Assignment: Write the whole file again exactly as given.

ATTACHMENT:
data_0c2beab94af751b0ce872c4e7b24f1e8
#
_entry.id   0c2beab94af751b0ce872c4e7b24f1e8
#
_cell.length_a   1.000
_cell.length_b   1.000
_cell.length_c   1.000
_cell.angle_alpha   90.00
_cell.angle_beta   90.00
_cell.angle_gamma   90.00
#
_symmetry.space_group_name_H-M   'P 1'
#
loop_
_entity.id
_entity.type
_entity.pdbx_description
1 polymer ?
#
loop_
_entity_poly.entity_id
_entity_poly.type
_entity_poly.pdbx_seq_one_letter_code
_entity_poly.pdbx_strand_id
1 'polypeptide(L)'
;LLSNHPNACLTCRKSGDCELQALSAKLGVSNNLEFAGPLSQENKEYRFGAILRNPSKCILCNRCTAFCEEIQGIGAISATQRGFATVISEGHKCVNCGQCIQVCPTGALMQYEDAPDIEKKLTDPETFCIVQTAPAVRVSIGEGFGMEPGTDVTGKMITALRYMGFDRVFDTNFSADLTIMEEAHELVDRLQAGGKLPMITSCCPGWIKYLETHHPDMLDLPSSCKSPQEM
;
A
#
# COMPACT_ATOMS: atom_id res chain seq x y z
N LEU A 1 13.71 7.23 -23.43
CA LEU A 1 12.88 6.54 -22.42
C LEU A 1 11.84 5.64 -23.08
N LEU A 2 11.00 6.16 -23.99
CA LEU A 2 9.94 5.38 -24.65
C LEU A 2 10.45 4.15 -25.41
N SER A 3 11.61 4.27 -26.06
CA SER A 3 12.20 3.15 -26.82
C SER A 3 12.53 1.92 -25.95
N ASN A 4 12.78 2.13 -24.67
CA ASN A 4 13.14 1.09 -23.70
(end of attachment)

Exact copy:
data_0c2beab94af751b0ce872c4e7b24f1e8
#
_entry.id   0c2beab94af751b0ce872c4e7b24f1e8
#
_cell.length_a   1.000
_cell.length_b   1.000
_cell.length_c   1.000
_cell.angle_alpha   90.00
_cell.angle_beta   90.00
_cell.angle_gamma   90.00
#
_symmetry.space_group_name_H-M   'P 1'
#
loop_
_entity.id
_entity.type
_entity.pdbx_description
1 polymer ?
#
loop_
_entity_poly.entity_id
_entity_poly.type
_entity_poly.pdbx_seq_one_letter_code
_entity_poly.pdbx_strand_id
1 'polypeptide(L)'
;LLSNHPNACLTCRKSGDCELQALSAKLGVSNNLEFAGPLSQENKEYRFGAILRNPSKCILCNRCTAFCEEIQGIGAISATQRGFATVISEGHKCVNCGQCIQVCPTGALMQYEDAPDIEKKLTDPETFCIVQTAPAVRVSIGEGFGMEPGTDVTGKMITALRYMGFDRVFDTNFSADLTIMEEAHELVDRLQAGGKLPMITSCCPGWIKYLETHHPDMLDLPSSCKSPQEM
;
A
#
# COMPACT_ATOMS: atom_id res chain seq x y z
N LEU A 1 13.71 7.23 -23.43
CA LEU A 1 12.88 6.54 -22.42
C LEU A 1 11.84 5.64 -23.08
N LEU A 2 11.00 6.16 -23.99
CA LEU A 2 9.94 5.38 -24.65
C LEU A 2 10.45 4.15 -25.41
N SER A 3 11.61 4.27 -26.06
CA SER A 3 12.20 3.15 -26.82
C SER A 3 12.53 1.92 -25.95
N ASN A 4 12.78 2.13 -24.67
CA ASN A 4 13.14 1.09 -23.70